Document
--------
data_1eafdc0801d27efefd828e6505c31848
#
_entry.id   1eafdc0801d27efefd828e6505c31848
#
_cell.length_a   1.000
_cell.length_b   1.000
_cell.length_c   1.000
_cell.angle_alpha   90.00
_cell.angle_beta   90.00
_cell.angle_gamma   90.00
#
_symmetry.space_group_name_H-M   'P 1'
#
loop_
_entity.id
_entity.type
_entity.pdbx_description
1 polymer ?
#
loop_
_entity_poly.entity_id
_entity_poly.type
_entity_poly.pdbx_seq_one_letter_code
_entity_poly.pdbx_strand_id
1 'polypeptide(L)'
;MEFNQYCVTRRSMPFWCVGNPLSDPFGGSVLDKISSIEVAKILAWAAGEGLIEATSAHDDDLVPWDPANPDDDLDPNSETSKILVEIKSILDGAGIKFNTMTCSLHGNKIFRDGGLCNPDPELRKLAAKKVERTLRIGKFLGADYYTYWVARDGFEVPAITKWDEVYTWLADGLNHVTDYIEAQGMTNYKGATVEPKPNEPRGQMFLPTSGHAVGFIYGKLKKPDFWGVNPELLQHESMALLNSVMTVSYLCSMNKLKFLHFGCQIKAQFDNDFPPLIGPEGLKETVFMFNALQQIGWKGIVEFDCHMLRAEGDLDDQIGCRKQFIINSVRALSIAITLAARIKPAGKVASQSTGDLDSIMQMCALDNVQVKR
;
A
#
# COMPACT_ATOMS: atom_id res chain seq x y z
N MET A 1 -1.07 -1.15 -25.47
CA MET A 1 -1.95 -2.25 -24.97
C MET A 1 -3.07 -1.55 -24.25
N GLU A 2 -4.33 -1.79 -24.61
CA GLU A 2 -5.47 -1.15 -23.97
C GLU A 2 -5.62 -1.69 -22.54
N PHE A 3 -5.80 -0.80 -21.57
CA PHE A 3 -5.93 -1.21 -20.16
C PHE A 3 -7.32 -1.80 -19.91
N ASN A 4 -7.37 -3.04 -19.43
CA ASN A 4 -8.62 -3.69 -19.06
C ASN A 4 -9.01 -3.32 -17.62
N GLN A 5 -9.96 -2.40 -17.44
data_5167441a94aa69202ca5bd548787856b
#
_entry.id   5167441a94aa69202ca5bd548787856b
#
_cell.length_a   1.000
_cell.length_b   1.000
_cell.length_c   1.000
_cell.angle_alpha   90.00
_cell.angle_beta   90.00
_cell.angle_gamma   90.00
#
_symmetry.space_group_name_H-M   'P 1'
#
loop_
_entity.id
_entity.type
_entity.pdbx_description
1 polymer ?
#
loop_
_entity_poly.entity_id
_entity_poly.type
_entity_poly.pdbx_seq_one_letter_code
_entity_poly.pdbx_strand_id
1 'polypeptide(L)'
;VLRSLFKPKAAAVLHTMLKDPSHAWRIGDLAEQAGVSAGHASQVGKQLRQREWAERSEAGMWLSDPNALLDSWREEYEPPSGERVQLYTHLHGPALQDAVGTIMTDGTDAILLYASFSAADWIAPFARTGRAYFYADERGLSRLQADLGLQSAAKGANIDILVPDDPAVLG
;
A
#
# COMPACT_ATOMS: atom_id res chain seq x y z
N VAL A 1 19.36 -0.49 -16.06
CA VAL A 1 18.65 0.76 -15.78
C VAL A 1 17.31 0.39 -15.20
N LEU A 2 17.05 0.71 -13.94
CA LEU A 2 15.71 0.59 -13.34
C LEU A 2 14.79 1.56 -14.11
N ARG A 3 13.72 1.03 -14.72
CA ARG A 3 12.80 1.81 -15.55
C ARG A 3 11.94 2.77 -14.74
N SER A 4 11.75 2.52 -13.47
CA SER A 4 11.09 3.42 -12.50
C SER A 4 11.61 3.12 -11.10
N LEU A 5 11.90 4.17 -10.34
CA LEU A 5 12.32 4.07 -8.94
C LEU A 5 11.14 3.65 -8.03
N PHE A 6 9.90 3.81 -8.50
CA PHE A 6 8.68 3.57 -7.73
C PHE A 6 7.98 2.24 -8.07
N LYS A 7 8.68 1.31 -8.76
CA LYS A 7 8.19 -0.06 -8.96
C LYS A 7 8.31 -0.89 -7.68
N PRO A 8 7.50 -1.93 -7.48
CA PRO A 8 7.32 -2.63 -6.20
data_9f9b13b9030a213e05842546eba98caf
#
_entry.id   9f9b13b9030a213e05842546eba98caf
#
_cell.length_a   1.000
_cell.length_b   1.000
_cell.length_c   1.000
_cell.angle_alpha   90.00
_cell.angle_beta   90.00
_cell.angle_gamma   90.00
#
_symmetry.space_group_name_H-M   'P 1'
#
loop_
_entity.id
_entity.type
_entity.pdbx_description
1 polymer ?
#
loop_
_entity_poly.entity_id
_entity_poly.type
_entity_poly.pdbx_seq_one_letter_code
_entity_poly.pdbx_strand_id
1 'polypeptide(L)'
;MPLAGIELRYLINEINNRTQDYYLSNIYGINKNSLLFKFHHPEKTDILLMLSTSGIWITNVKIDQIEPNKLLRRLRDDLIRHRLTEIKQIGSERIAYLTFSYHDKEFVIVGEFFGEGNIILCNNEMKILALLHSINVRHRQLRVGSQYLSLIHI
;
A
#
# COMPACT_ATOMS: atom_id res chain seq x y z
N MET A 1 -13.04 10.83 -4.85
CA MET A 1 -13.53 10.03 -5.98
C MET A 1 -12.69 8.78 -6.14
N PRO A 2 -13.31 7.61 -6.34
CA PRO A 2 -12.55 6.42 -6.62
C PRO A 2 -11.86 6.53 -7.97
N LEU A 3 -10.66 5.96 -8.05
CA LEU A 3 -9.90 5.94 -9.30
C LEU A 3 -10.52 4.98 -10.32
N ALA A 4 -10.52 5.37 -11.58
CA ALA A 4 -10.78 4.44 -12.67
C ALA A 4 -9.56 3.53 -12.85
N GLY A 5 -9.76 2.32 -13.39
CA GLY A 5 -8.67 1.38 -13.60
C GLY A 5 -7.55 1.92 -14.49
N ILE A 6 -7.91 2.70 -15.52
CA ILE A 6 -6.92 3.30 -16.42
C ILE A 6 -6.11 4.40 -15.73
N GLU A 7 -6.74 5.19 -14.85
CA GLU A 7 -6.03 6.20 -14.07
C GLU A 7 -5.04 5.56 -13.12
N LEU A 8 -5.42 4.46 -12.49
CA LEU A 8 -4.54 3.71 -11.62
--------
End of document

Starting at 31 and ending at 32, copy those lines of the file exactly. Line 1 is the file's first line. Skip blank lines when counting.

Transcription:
N MET A 1 -1.07 -1.15 -25.47
CA MET A 1 -1.95 -2.25 -24.97